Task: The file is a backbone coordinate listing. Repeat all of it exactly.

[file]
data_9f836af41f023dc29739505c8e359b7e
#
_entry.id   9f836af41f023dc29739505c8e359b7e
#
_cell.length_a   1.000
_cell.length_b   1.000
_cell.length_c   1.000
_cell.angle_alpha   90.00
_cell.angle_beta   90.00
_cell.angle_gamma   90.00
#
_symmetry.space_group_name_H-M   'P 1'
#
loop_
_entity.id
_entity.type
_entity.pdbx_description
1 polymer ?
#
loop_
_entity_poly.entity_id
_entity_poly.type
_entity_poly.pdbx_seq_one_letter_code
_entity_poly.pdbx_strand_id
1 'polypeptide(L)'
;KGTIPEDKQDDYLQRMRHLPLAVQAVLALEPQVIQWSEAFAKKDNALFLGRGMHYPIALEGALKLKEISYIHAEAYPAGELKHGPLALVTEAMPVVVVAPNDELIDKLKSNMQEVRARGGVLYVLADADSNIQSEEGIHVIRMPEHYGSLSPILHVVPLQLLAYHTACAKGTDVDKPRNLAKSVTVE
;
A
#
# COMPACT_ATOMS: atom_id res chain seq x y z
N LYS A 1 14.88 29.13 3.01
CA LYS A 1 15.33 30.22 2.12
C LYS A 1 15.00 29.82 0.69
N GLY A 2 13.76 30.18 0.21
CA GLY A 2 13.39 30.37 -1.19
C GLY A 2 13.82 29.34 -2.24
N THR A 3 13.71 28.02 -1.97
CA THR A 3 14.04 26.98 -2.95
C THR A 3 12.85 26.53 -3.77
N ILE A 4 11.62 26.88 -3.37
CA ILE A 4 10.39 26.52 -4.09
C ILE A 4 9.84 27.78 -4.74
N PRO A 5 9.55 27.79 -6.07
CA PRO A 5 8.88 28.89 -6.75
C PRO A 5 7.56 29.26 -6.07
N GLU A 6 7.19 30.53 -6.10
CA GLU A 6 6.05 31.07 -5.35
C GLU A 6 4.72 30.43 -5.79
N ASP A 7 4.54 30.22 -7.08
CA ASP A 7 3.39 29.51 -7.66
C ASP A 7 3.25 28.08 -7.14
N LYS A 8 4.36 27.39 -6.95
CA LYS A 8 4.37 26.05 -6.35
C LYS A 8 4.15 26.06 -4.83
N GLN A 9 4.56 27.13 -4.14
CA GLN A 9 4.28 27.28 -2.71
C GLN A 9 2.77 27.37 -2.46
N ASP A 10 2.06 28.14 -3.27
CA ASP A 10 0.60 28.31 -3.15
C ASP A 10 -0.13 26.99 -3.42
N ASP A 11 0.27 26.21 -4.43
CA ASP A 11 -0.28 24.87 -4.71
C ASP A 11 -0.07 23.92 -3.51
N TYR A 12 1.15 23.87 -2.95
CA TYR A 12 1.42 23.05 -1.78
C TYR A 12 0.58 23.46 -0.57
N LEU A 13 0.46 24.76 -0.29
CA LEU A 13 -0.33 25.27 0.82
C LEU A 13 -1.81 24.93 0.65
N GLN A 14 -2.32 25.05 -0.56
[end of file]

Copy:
data_9f836af41f023dc29739505c8e359b7e
#
_entry.id   9f836af41f023dc29739505c8e359b7e
#
_cell.length_a   1.000
_cell.length_b   1.000
_cell.length_c   1.000
_cell.angle_alpha   90.00
_cell.angle_beta   90.00
_cell.angle_gamma   90.00
#
_symmetry.space_group_name_H-M   'P 1'
#
loop_
_entity.id
_entity.type
_entity.pdbx_description
1 polymer ?
#
loop_
_entity_poly.entity_id
_entity_poly.type
_entity_poly.pdbx_seq_one_letter_code
_entity_poly.pdbx_strand_id
1 'polypeptide(L)'
;KGTIPEDKQDDYLQRMRHLPLAVQAVLALEPQVIQWSEAFAKKDNALFLGRGMHYPIALEGALKLKEISYIHAEAYPAGELKHGPLALVTEAMPVVVVAPNDELIDKLKSNMQEVRARGGVLYVLADADSNIQSEEGIHVIRMPEHYGSLSPILHVVPLQLLAYHTACAKGTDVDKPRNLAKSVTVE
;
A
#
# COMPACT_ATOMS: atom_id res chain seq x y z
N LYS A 1 14.88 29.13 3.01
CA LYS A 1 15.33 30.22 2.12
C LYS A 1 15.00 29.82 0.69
N GLY A 2 13.76 30.18 0.21
CA GLY A 2 13.39 30.37 -1.19
C GLY A 2 13.82 29.34 -2.24
N THR A 3 13.71 28.02 -1.97
CA THR A 3 14.04 26.98 -2.95
C THR A 3 12.85 26.53 -3.77
N ILE A 4 11.62 26.88 -3.37
CA ILE A 4 10.39 26.52 -4.09
C ILE A 4 9.84 27.78 -4.74
N PRO A 5 9.55 27.79 -6.07
CA PRO A 5 8.88 28.89 -6.75
C PRO A 5 7.56 29.26 -6.07
N GLU A 6 7.19 30.53 -6.10
CA GLU A 6 6.05 31.07 -5.35
C GLU A 6 4.72 30.43 -5.79
N ASP A 7 4.54 30.22 -7.08
CA ASP A 7 3.39 29.51 -7.66
C ASP A 7 3.25 28.08 -7.14
N LYS A 8 4.36 27.39 -6.95
CA LYS A 8 4.37 26.05 -6.35
C LYS A 8 4.15 26.06 -4.83
N GLN A 9 4.56 27.13 -4.14
CA GLN A 9 4.28 27.28 -2.71
C GLN A 9 2.77 27.37 -2.46
N ASP A 10 2.06 28.14 -3.27
CA ASP A 10 0.60 28.31 -3.15
C ASP A 10 -0.13 26.99 -3.42
N ASP A 11 0.27 26.21 -4.43
CA ASP A 11 -0.28 24.87 -4.71
C ASP A 11 -0.07 23.92 -3.51
N TYR A 12 1.15 23.87 -2.95
CA TYR A 12 1.42 23.05 -1.78
C TYR A 12 0.58 23.46 -0.57
N LEU A 13 0.46 24.76 -0.29
CA LEU A 13 -0.33 25.27 0.82
C LEU A 13 -1.81 24.93 0.65
N GLN A 14 -2.32 25.05 -0.56